June 18, 2006
June 18, 2006
June 21, 2006
Minorities in Engineering
11.487.1 - 11.487.23
Discover Engineering - A High School Conference for Students and Teachers
The Dwight Look College of Engineering at Texas A&M University held its first Discover Engineering conference on Saturday, October 22, 2005. The goals of the conference were to interest high school students in a career in engineering and inform parents and teachers about the contributions made by engineers. When developing partnerships, there was a focus on programs targeted to underrepresented students. There was also a concentrated effort made to connect existing programs to each other so a smooth path to college and engineering exists.
Engineering Workforce Commission (EWC) national summary reports Fall19981, 94,909 students were enrolled as first year undergraduate engineering students. Assuming the average time to graduation is five years, these same students graduated in 2002. In 2002, the total bachelor’s degrees awarded to engineering students of all disciplines were 68,6482. If colleges of engineering retained ten percent more of the entering first year students, this improvement would increase the number of graduating engineers on an annual basis by at least 6,700. This ten percent increase in retention alone would go a long way in addressing the national need for technical talent in engineering. Another factor needing special attention is the enrollment in and ultimate graduation from engineering programs by students from traditionally underrepresented groups. Graduation of women from engineering programs at the same rate as men would address the current, shortage of engineers. The same applies for the graduation of Hispanic and African Americans. Therefore, to address the technical needs of the nation, underrepresented groups in engineering must be engaged at levels proportionate to their participation in the U.S. population.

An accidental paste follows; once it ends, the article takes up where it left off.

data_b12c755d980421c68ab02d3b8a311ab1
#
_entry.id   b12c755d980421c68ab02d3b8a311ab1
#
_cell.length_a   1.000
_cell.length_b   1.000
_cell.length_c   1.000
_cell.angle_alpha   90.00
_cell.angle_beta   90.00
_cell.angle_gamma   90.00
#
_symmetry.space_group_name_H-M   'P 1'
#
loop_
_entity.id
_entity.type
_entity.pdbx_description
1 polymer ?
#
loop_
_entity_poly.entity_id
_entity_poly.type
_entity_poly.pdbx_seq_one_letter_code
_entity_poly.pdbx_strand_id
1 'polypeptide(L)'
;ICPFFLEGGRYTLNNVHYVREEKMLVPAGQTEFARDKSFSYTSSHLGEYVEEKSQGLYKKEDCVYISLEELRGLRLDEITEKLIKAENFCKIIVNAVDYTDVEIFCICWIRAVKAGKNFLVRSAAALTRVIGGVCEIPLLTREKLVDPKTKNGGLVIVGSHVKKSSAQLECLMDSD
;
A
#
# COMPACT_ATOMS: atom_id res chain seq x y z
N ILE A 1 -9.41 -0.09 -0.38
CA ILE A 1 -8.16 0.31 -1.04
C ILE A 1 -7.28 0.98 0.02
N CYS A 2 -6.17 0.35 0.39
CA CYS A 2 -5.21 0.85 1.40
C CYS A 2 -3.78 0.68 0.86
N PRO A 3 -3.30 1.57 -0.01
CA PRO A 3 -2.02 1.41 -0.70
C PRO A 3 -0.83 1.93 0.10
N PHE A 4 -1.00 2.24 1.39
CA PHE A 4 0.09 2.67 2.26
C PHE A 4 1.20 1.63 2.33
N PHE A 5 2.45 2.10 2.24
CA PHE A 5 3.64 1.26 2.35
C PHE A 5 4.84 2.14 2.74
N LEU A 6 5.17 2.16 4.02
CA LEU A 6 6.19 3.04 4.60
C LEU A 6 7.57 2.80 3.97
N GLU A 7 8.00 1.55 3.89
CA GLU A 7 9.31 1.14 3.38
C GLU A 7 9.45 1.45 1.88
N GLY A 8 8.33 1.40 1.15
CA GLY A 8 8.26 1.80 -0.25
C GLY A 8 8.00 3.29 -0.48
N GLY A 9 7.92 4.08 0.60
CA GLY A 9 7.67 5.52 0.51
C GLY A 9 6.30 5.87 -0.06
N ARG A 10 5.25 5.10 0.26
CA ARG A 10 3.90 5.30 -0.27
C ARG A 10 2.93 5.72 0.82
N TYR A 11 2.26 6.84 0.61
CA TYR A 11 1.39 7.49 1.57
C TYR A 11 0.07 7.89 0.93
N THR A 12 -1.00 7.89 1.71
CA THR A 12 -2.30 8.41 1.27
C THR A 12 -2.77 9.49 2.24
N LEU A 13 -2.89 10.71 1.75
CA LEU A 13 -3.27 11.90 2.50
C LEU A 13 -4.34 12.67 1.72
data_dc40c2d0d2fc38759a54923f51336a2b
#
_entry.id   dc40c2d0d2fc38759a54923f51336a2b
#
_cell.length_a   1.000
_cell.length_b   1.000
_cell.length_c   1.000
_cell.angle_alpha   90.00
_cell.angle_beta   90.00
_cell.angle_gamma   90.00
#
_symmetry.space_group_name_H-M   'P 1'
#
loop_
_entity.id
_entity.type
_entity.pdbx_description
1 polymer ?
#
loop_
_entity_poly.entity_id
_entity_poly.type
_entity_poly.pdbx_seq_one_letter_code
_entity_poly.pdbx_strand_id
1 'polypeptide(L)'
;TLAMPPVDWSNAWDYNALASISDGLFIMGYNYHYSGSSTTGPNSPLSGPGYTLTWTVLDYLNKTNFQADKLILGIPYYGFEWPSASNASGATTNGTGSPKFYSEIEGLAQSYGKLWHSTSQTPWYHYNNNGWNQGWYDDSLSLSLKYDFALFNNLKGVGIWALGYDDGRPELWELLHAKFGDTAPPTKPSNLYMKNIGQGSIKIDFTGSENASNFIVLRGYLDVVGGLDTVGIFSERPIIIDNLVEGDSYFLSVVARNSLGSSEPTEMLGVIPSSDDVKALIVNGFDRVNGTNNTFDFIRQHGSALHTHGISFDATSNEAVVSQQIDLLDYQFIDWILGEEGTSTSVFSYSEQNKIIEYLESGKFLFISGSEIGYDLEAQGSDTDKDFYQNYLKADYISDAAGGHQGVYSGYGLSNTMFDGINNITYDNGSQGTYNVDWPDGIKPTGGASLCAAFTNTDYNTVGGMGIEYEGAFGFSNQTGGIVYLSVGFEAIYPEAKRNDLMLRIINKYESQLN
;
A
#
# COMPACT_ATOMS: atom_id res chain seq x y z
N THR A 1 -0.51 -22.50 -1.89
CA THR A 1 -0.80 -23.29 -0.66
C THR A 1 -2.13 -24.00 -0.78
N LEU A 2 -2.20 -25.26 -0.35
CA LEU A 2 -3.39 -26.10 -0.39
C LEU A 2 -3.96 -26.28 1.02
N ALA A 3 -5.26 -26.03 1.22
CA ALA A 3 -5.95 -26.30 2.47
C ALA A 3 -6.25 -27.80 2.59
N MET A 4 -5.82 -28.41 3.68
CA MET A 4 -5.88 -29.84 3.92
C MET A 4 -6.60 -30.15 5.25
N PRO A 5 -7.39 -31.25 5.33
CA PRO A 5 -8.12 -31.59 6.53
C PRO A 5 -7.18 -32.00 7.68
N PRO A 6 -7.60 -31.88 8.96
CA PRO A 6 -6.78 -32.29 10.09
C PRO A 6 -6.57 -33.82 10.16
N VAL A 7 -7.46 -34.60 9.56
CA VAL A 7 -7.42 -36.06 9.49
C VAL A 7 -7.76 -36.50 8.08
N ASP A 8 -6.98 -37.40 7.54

A study by the National Action Council for Minorities in Engineering (NACME3), which assessed the periods of 1980-81 and 1989-90, shows the percentage of ethnic minority engineering first year students who persist to earn engineering degrees is about half that of non- minority first year students. The extensive industry and government supported K-12 outreach efforts also influence students from underrepresented groups who dream of working in science- related careers. Nevertheless, the historically low persistence rate in engineering schools for underrepresented students means that even smaller fractions of students from underrepresented groups eventually seek jobs in the engineering arena. According to the U.S. Council on Competitiveness4, boosting the participation of women and minorities in the science and engineering workforce presents the single greatest opportunity to expand the nation’s pool of technical talent.
Consequently, efforts are being made by institutions to target under-represented groups and increase community involvement to educate the youth on topics dealing with career choices within the engineering discipline. Conferences, such as Discover Engineering, have been a mechanism for universities to build strong partnerships and provide opportunity for precollege students and parents to visit the campus and the college.
Lee, M., & Rinehart, J., & Starks, S., & Villatoro, K. (2006, June), Discover Engineering A High School Conference For Students And Teachers Paper presented at 2006 Annual Conference & Exposition, Chicago, Illinois. 10.18260/1-2--985
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